“At this point, the circumstances of Dana Martin’s homicide are unknown,” Captain Duckett said on Friday. “The death is confirmed as a criminal homicide.”
Ms. Martin’s body was discovered when the police and fire medics responded to a vehicle crash on Brewer Road on Sunday around 11 p.m., the police said. Emergency workers found Ms. Martin in the vehicle, which was in the ditch line. Ms. Martin, the driver, had a fatal gunshot wound, the police said, and it appeared as if the shooting had occurred near the vehicle.
Based on their review of legal documents and a forensic examination, the police did not identify Ms. Martin as a woman in their news release, Captain Duckett said.
How a homicide victim identifies is “a personal matter that becomes relevant to our investigation only if it is determined to be a reason the victim was killed,” Captain Duckett added.
In Alabama, changing gender identity on a driver’s license requires gender-affirming surgery, Ms. Ellis said, something many transgender people don’t find necessary or are unable to afford.
At least 26 transgender people were killed in 2018, the majority of them black transgender women, according to the Human Rights Campaign. In 2017, advocates reported at least 29 transgender people fatally shot or killed by other violent means.

Notice that this business of the national media reporting the annual number of transgender murders began with the inauguration of Donald Trump as president. This is a crucial aspect of the Transgender Victimhood Narrative, i.e., the suggestion that Trump’s election signified the onset of a “climate of hate” which is to blame for violence against “transgender women of color” and other “marginalized communities”:

Many people have asked if the current regressive political climate legitimized by the language and policies of the Trump administration and others could be contributing to the rise of hate violence. Our answer is yes. . . . Over and over, President Donald Trump and his administration have attempted to erase, demonize and discriminate against members of the LGBTQ community.

This week, CNN provided a fresh update on the “climate of hate” theme:

Despite an all-time high in trans-visibility, with celebrities such as Caitlyn Jenner and Laverne Cox now mainstream media stars, violence against the community is getting worse, community advocates say. . . .
Activists say anti-trans rhetoric stigmatizes the community and raises the risk of violence. . . .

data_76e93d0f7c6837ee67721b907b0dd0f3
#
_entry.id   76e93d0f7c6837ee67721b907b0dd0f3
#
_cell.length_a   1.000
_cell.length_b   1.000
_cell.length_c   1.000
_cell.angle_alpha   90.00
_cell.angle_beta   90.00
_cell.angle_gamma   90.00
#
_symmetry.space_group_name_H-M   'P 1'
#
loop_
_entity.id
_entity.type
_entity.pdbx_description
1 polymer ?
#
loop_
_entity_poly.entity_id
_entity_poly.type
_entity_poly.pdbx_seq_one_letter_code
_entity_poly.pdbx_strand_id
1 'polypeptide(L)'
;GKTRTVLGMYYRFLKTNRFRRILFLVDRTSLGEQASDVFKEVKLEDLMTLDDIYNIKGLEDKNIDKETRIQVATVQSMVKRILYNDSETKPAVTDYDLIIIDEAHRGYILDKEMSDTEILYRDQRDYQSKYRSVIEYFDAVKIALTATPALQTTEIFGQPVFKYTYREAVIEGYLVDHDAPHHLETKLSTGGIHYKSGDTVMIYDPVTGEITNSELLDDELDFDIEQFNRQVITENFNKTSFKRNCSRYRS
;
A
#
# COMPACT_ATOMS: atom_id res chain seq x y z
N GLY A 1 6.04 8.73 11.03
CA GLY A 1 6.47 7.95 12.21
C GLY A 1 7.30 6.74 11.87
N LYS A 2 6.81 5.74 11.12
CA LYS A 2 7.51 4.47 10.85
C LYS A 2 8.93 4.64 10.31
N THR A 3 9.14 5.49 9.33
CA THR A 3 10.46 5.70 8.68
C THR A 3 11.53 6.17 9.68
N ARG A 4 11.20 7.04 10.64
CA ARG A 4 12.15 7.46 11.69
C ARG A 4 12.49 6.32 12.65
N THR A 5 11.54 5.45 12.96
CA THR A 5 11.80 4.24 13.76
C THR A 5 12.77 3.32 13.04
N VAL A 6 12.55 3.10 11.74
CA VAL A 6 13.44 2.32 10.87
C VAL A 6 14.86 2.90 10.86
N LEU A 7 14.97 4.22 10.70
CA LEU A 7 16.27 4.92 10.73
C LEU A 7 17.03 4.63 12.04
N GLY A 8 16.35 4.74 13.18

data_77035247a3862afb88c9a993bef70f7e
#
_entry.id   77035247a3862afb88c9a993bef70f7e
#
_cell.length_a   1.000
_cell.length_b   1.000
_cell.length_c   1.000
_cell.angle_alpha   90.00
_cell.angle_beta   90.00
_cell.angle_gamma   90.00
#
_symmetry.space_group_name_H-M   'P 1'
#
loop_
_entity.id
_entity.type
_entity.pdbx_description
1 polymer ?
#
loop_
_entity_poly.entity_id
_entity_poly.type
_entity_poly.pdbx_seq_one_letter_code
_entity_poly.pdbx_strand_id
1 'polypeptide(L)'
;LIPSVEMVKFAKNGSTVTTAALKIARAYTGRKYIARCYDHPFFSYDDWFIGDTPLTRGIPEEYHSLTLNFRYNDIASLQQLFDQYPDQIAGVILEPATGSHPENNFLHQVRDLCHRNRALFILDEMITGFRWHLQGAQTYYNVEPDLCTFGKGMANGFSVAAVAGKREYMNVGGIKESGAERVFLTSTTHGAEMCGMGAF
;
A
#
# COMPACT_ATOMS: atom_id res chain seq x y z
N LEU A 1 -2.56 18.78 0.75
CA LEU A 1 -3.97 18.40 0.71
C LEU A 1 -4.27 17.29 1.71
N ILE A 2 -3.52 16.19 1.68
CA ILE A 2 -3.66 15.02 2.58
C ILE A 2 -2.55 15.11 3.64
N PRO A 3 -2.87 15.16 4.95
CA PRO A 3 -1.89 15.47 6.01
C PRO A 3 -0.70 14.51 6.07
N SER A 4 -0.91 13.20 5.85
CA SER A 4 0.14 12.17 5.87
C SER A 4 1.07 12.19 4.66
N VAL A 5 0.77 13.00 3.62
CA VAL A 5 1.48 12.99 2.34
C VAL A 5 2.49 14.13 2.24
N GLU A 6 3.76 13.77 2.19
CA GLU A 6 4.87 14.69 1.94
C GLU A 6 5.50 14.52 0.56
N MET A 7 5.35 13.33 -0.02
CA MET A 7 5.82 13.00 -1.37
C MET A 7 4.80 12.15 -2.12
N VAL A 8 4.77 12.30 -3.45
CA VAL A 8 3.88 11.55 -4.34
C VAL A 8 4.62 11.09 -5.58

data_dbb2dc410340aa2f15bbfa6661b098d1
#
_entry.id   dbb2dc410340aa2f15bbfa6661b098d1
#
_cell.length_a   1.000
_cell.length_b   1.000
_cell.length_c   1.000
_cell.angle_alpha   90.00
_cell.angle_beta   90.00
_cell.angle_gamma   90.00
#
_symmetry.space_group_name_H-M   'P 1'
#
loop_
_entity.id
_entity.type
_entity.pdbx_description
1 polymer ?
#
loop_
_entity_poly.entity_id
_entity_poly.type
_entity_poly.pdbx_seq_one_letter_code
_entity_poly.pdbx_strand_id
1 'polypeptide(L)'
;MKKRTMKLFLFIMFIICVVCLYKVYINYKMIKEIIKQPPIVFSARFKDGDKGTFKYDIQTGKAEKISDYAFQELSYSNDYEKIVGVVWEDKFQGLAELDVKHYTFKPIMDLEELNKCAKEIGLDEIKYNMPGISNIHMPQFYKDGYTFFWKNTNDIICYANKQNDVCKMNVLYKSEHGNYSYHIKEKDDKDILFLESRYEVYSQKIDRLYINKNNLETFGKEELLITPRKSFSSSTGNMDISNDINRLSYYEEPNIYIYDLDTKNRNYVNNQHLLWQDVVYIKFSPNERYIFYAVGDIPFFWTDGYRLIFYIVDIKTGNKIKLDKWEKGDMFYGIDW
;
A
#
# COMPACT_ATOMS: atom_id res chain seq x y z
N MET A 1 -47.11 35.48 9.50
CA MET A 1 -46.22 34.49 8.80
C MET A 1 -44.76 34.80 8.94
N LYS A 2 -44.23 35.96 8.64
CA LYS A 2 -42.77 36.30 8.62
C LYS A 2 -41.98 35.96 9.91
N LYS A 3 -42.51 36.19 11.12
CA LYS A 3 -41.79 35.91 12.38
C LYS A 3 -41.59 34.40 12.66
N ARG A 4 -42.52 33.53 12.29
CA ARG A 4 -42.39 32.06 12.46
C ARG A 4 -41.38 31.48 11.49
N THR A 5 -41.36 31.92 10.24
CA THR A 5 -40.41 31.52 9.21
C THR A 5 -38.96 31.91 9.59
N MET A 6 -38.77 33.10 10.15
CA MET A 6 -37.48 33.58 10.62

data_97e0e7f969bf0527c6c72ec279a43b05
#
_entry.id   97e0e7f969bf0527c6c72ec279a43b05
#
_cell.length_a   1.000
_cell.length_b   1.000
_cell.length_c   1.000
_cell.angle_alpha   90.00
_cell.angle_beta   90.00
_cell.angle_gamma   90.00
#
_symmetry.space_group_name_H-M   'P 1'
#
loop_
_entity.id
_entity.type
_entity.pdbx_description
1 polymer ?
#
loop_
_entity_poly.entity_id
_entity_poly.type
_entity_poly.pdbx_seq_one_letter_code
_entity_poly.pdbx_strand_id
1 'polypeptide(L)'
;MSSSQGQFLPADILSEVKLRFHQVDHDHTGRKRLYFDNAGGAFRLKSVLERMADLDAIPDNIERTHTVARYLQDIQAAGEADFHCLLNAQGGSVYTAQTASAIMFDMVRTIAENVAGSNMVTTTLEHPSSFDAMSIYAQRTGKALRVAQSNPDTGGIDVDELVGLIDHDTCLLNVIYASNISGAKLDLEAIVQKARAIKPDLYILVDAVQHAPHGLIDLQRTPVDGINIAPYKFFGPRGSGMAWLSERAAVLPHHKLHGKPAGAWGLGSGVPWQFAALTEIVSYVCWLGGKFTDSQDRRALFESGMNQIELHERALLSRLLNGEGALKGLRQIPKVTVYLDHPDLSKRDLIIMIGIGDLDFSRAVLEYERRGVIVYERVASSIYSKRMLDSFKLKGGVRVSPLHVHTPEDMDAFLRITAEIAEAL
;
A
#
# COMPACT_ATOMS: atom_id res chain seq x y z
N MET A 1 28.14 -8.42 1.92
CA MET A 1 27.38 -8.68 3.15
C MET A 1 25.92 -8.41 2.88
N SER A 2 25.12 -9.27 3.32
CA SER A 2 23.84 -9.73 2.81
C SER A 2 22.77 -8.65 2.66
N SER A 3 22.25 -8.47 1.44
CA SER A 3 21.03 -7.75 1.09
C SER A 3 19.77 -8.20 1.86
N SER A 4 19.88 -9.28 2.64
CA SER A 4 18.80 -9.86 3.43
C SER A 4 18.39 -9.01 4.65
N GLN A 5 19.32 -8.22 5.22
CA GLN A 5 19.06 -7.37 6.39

Tillery, of the New York City Anti-Violence Project, feels that Trump has created a “really scary time for the whole LGBTQ community.”
“Every week, there is another news event that is equally triggering and terrifying, that leaves people not knowing where they can be safe. They are left with an uncertain future in this country,” Tillery said. “When you dehumanize people and try to erase them completely from existence, it emboldens those who hate this community, and no one is really stopping them, aside from the community rising up.”

Thus, the murder of Dana Martin is not just another unsolved crime, it’s part of the anti-Trump political narrative, which makes it a subject considered worthy of national media coverage. However, analysis will show that (a) there has not really been a “surge” of violent crime against transgender people, and (b) none of these killings have been inspired by Trump or by “anti-trans rhetoric.”

After the media began promoting this theme two years ago, I repeatedly debunked the Transgender Victimhood Narrative:

What anyone may discover, by careful examination of news accounts, is that most of the victims of “anti-transgender violence” were drug addicts or working as prostitutes, and were killed in circumstances related to their habitual association with the criminal subculture. The activists who compile the inventory of these homicides are just counting numbers of victims, and the national media generally fail to do follow-up reporting when suspects are arrested and the motives for these crimes determined. The obvious reason for this absence of follow-up reporting is that the facts do not corroborate the media’s “climate of hate” theme.


Consider the case of 24-year-old Dejanay Stanton. After Stanton was found shot to death on the South Side of Chicago last year, the pro-LGBT activist group Human Rights Campaign said that this homicide showed the “urgent need to address the epidemic of violence against the transgender community across the U.S.” But an arrest was recently made in the case and I think everyone will agree that this news is not helpful for the Transgender Victimhood Narrative:

A 17-year-old boy accused of fatally shooting a transgender woman last year in a secluded area on the South Side was ordered held without bail Sunday.
Tremon T. Hill was charged with first-degree murder in the Aug. 13 slaying of Dejanay Stanton, a 24-year-old trans woman escort he was in a sexual relationship with, according to the Cook County state’s attorney’s office.